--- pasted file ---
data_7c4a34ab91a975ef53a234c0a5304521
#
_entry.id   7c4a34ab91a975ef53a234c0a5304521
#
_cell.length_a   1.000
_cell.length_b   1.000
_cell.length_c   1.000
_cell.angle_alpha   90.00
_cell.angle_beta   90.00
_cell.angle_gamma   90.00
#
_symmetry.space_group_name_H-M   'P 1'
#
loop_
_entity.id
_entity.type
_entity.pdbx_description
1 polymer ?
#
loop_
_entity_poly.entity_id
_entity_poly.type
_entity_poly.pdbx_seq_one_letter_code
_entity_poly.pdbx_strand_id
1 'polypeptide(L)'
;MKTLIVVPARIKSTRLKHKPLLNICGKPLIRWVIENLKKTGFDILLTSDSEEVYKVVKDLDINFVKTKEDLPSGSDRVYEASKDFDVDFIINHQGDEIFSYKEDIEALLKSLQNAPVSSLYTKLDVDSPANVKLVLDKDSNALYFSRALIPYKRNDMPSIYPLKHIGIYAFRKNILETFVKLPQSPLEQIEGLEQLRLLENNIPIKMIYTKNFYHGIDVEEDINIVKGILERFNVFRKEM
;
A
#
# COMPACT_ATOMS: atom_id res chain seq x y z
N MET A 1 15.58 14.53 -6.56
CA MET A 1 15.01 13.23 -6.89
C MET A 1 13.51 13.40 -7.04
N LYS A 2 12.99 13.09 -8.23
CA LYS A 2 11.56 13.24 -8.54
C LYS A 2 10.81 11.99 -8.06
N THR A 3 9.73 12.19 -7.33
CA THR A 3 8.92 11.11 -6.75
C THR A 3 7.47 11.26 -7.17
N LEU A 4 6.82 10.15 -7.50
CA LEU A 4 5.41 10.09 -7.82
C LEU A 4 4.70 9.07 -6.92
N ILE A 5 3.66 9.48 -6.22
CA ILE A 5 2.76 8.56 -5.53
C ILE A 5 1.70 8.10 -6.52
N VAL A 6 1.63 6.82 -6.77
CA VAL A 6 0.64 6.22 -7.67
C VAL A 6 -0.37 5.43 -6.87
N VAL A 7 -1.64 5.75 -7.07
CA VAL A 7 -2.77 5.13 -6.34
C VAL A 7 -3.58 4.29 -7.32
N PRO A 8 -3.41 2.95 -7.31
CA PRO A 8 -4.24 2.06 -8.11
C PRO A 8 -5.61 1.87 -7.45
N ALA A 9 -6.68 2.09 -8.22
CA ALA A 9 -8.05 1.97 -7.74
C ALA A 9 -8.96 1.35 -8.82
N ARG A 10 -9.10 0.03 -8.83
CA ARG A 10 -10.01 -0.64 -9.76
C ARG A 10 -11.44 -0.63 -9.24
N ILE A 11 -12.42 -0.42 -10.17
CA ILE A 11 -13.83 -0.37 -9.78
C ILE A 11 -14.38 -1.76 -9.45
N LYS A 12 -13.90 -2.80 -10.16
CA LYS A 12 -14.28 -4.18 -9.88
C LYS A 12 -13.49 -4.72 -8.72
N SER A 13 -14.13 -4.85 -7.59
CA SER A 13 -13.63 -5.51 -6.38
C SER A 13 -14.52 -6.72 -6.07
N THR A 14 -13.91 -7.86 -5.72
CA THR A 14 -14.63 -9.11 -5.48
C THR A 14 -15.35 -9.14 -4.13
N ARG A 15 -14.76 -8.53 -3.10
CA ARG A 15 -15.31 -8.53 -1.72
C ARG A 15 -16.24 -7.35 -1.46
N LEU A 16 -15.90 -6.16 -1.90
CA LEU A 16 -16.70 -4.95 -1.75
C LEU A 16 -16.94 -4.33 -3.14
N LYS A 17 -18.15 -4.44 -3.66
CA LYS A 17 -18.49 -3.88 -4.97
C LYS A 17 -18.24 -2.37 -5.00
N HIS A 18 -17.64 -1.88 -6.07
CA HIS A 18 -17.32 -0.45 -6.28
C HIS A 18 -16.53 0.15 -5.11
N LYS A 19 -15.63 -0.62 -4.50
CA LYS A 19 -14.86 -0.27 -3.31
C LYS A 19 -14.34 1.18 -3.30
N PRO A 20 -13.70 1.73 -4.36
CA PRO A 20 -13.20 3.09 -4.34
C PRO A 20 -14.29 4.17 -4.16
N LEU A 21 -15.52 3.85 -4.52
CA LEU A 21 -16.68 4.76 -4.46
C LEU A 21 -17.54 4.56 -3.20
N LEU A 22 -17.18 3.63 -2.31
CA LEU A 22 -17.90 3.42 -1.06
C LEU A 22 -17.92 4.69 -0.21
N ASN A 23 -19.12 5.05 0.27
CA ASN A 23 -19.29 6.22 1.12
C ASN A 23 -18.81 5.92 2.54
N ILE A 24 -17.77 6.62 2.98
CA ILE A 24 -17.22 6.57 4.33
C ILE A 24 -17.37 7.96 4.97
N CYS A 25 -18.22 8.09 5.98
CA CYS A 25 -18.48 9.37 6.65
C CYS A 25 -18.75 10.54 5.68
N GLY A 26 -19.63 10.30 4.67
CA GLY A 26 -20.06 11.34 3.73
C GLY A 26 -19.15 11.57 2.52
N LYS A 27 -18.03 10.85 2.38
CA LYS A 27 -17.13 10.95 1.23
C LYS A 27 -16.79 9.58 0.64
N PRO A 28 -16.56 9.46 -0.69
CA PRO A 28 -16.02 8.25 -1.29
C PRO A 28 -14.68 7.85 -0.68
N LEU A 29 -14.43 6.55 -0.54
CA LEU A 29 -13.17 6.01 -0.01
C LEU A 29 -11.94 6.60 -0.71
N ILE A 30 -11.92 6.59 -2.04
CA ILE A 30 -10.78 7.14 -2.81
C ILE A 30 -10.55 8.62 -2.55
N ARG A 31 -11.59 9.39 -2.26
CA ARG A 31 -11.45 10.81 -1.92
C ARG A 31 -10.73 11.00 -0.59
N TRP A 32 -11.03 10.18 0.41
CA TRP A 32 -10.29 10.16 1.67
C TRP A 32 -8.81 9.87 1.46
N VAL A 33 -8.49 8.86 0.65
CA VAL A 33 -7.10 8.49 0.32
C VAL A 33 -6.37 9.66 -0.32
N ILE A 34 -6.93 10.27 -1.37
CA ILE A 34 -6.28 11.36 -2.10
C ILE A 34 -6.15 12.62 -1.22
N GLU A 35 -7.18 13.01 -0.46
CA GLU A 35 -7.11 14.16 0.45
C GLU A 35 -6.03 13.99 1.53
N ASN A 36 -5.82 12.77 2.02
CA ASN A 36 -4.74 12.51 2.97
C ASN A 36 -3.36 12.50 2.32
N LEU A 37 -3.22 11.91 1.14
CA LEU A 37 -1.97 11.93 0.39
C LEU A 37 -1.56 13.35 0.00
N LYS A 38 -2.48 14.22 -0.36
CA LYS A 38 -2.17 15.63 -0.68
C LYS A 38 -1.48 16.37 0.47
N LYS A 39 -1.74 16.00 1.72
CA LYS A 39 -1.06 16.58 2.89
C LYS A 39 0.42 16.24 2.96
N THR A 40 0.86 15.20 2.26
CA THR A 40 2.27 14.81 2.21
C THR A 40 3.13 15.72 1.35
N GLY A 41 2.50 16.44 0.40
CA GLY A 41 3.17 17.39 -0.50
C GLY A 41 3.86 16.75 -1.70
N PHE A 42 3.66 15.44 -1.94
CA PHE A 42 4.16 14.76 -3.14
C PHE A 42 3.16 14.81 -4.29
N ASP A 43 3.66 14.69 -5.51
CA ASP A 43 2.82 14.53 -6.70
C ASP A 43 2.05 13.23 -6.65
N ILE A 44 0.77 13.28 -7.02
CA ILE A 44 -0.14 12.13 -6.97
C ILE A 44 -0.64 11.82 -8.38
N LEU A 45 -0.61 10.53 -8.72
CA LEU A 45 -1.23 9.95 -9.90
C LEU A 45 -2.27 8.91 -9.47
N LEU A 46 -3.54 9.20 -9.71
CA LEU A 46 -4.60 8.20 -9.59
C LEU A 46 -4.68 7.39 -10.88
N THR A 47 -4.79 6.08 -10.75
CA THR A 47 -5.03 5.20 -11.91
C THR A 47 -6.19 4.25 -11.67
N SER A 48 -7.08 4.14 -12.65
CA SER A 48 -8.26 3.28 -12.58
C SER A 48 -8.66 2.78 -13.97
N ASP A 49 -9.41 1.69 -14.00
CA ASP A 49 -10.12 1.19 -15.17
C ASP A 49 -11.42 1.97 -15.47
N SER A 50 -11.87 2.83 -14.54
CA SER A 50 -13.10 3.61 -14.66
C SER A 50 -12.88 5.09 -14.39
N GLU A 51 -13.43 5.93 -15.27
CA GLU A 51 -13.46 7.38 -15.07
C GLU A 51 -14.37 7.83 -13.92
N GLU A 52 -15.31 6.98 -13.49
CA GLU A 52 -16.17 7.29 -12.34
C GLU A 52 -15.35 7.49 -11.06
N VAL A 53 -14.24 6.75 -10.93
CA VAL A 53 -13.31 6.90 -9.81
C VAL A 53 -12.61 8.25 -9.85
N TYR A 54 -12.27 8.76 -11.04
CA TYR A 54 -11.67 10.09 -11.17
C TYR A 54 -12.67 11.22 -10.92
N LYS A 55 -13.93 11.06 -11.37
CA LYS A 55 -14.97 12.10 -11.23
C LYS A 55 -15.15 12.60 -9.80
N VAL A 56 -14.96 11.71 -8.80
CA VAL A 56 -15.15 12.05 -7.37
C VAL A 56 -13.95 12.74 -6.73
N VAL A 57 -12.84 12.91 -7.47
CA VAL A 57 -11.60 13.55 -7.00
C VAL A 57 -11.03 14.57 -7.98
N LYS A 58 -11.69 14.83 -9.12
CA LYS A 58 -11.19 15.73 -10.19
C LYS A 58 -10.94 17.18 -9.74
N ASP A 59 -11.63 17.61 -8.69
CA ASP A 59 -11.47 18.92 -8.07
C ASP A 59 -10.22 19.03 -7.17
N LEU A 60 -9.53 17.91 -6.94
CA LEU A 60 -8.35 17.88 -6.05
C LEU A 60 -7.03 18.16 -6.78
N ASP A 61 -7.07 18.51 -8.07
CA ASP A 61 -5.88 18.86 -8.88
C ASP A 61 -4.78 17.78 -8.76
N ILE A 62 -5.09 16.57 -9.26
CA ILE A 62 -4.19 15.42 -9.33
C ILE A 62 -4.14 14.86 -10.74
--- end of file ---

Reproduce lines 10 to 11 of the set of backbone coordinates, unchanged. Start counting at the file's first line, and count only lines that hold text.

_cell.angle_gamma   90.00
#